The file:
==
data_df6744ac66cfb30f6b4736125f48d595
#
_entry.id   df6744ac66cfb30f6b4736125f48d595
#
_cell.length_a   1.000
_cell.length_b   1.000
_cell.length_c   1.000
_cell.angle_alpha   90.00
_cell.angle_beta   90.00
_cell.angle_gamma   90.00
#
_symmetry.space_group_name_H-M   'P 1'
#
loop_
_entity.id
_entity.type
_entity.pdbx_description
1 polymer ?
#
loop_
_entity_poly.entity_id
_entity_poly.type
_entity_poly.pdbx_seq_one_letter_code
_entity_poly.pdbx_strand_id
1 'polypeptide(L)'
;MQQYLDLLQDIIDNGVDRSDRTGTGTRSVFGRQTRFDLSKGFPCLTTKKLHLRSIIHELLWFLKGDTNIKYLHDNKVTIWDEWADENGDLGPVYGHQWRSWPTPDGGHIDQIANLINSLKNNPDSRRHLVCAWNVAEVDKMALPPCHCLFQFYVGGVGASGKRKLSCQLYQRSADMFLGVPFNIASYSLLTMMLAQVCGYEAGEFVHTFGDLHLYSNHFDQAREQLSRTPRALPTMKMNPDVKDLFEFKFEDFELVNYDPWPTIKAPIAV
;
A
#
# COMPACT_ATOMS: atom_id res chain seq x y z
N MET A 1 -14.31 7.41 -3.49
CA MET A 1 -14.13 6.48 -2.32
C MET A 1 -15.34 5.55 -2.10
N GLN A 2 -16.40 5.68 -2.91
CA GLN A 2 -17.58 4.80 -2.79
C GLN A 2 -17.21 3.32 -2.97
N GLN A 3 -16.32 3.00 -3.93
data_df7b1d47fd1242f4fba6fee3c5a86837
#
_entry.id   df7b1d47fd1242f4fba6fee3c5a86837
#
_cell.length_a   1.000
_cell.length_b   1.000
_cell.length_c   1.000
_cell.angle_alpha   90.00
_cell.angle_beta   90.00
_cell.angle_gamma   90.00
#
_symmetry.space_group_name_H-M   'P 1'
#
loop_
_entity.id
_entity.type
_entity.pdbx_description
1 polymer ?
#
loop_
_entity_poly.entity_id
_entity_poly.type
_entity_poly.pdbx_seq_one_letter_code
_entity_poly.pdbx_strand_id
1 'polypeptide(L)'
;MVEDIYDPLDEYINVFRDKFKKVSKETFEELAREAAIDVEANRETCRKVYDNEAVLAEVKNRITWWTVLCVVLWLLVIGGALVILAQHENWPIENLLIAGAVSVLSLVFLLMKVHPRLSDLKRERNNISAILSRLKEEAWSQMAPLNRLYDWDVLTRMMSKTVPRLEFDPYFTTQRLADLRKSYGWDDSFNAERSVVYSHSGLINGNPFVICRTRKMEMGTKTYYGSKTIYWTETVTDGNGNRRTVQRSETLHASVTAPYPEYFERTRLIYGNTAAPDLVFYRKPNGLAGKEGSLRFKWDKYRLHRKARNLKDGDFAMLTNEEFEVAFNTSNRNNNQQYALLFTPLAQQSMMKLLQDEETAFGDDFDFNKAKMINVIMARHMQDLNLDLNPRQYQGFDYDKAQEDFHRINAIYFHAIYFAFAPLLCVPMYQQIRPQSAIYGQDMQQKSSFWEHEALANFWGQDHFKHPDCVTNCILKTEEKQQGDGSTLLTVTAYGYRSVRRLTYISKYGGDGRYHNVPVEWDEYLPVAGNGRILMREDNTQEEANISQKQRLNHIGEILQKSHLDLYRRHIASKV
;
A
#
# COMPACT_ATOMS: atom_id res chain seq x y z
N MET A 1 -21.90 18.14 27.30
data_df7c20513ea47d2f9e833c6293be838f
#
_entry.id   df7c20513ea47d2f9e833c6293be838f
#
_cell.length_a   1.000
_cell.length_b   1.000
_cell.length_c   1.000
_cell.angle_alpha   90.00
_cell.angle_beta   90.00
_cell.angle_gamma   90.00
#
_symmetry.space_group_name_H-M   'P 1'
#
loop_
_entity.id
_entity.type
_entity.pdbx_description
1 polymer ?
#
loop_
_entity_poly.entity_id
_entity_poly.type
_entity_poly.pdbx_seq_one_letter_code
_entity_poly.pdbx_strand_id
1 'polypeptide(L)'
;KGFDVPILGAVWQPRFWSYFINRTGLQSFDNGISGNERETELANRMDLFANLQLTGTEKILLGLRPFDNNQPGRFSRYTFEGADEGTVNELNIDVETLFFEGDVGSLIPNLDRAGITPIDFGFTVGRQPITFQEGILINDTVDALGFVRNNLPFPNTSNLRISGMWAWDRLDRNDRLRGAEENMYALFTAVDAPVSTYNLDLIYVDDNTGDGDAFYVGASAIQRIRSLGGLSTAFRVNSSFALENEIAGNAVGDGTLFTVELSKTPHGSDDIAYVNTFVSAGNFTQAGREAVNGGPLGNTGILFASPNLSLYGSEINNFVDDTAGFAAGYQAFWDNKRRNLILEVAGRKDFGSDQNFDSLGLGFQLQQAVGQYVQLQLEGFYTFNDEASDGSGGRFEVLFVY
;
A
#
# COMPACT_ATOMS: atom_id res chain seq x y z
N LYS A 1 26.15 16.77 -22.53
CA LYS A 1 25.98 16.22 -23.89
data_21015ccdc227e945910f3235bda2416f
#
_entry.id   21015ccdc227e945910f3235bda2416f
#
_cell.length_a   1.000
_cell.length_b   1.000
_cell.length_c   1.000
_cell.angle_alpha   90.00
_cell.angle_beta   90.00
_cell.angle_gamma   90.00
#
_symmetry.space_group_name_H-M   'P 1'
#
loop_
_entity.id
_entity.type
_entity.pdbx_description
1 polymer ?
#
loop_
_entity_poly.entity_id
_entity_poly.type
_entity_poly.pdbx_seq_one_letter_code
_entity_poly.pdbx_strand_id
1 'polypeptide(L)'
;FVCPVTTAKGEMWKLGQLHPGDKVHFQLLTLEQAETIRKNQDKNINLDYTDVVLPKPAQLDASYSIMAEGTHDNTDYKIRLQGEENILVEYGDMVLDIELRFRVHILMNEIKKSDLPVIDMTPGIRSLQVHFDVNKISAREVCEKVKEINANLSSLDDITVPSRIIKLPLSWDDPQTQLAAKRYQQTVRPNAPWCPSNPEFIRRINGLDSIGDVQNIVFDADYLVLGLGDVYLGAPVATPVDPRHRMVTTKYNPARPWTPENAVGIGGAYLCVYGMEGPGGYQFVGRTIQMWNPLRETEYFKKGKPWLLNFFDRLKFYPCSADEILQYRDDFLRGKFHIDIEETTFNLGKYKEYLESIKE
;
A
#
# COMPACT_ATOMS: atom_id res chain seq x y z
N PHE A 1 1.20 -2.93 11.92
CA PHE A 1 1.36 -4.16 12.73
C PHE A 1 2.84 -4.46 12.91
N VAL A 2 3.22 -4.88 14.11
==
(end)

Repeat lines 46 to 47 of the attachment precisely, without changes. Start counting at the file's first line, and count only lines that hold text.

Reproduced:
_cell.angle_beta   90.00
_cell.angle_gamma   90.00